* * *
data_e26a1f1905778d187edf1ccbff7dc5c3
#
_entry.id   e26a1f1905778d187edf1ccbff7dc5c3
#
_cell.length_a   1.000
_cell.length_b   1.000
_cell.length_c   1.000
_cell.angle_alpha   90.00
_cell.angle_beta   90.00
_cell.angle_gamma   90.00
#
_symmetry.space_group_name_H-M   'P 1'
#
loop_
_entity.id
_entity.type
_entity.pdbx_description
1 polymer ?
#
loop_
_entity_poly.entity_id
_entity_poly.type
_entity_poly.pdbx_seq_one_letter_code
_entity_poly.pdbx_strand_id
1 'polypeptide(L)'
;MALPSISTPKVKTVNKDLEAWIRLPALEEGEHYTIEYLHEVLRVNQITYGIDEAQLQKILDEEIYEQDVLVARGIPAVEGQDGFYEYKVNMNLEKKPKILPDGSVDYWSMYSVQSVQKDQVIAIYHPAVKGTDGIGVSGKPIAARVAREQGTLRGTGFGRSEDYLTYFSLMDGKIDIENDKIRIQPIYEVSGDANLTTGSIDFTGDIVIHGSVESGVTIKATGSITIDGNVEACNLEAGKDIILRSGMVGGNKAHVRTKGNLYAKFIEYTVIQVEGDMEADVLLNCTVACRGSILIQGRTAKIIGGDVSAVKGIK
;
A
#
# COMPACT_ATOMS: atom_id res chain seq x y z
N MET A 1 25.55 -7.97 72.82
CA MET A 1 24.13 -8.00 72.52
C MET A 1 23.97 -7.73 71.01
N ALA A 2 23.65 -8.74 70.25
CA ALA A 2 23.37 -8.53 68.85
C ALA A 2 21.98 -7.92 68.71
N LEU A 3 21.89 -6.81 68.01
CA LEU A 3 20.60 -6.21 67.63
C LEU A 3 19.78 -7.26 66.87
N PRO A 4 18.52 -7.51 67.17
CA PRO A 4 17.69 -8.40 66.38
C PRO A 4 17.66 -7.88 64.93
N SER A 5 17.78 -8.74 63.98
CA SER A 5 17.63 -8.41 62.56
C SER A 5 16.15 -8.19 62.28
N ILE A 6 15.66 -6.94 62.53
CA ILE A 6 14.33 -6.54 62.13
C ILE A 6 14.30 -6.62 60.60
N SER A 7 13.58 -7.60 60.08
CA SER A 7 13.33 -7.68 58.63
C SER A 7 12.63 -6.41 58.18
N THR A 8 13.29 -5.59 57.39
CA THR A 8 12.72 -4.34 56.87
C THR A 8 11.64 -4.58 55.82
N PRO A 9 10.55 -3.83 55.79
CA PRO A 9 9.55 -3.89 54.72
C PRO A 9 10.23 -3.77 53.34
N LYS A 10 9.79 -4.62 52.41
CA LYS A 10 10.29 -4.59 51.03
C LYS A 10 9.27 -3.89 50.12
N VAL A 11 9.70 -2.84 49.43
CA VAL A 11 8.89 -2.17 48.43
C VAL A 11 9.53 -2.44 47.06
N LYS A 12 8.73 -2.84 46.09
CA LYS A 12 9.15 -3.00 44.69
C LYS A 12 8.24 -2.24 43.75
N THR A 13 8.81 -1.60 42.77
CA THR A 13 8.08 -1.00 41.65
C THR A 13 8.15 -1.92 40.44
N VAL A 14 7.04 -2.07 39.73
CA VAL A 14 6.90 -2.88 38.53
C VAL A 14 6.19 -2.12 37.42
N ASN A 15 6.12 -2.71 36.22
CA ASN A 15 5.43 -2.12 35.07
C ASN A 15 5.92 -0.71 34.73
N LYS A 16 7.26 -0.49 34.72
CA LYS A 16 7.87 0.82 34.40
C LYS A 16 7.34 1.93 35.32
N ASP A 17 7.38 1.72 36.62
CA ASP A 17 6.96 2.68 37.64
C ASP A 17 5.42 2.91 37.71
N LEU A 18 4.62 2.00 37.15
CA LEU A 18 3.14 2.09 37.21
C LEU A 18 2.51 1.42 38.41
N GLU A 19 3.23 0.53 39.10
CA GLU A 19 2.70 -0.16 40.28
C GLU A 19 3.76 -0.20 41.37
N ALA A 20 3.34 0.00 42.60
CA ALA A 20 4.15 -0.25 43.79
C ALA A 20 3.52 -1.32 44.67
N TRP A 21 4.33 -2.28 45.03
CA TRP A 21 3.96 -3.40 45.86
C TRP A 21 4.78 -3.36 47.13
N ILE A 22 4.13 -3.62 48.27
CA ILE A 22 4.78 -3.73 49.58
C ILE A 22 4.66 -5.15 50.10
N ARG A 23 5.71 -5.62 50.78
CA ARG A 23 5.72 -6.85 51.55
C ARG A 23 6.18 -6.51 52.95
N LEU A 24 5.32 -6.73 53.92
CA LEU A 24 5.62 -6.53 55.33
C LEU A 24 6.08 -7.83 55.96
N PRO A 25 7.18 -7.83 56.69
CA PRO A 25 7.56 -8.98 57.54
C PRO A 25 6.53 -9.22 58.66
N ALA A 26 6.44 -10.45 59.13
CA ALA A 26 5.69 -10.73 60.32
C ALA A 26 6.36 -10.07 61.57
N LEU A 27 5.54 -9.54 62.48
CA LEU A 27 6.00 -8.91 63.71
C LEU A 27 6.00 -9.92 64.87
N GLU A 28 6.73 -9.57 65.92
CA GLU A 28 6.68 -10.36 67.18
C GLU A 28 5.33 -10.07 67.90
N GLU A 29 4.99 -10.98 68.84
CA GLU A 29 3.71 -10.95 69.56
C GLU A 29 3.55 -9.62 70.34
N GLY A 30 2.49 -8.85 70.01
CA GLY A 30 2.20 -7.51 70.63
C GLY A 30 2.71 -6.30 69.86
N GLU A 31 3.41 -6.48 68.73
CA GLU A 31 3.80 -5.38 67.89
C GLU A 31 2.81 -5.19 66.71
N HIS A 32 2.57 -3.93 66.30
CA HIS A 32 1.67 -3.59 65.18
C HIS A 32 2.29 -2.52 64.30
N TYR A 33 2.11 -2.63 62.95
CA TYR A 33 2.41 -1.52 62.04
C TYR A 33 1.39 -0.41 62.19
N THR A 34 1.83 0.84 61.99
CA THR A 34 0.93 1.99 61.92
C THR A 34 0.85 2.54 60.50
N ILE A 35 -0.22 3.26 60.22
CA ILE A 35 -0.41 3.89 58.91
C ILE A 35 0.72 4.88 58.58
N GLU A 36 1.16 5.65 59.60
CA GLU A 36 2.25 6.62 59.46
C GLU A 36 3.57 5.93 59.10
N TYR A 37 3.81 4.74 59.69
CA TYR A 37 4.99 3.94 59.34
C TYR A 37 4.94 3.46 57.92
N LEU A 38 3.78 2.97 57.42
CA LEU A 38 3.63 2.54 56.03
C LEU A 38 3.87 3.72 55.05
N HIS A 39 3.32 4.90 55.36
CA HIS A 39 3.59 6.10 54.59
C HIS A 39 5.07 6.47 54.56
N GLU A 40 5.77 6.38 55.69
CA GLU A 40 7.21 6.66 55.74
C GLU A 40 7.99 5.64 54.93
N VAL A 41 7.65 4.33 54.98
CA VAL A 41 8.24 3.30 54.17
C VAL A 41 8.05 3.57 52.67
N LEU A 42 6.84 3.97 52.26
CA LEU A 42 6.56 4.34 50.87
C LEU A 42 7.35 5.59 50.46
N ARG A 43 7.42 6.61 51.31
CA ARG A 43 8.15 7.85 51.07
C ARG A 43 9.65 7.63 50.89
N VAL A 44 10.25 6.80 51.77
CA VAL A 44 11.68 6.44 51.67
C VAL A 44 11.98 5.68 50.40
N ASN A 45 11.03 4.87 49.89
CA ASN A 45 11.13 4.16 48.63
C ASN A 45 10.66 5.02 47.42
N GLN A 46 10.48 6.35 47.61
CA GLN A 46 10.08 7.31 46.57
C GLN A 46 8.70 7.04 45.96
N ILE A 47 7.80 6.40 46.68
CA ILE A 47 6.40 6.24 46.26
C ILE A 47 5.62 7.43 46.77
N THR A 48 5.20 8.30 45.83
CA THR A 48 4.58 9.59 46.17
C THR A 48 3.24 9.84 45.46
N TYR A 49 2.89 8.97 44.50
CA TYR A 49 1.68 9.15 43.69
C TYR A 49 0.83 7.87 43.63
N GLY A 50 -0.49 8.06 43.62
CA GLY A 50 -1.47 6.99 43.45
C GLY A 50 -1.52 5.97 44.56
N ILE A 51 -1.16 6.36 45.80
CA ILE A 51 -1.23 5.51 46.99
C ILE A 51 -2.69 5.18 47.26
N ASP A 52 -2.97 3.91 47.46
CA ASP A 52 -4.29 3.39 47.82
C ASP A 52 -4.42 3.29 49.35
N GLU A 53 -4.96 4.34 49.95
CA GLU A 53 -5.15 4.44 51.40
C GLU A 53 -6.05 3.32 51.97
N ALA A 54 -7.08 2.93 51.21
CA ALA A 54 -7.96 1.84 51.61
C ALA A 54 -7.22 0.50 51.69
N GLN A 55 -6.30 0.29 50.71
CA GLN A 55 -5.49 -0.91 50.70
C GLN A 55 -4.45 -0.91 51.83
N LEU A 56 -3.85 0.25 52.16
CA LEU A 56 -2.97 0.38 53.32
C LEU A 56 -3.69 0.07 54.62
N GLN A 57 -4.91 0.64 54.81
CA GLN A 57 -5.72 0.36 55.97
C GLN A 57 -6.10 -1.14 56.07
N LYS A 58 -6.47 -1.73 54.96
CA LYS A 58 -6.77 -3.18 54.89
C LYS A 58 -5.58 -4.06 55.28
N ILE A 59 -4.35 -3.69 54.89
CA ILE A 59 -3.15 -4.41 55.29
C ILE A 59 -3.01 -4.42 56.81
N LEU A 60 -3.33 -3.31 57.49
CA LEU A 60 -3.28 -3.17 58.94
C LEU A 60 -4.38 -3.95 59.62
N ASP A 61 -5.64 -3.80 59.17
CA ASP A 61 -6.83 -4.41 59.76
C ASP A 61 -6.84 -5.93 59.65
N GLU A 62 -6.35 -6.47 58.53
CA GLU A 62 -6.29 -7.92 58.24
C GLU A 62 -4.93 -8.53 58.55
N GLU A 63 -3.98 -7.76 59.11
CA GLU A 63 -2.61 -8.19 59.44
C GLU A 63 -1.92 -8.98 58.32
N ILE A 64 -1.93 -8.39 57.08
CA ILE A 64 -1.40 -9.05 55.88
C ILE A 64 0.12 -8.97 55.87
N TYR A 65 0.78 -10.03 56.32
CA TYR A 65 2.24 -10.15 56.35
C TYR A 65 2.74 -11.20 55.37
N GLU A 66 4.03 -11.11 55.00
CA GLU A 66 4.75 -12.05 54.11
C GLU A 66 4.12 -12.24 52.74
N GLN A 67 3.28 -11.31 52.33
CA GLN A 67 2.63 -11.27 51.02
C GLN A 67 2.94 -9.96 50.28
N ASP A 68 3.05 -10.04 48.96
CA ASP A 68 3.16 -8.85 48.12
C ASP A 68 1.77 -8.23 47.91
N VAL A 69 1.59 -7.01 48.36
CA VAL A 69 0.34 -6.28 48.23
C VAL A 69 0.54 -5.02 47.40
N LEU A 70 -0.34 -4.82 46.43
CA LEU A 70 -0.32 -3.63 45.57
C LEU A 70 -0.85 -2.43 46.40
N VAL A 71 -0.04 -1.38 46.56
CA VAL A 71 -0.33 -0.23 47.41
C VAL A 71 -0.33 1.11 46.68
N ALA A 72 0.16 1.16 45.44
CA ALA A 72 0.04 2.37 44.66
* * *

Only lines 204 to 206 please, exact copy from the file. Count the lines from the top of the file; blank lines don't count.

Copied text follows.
C LYS A 58 -5.58 -4.06 55.28
N ILE A 59 -4.35 -3.69 54.89
CA ILE A 59 -3.15 -4.41 55.29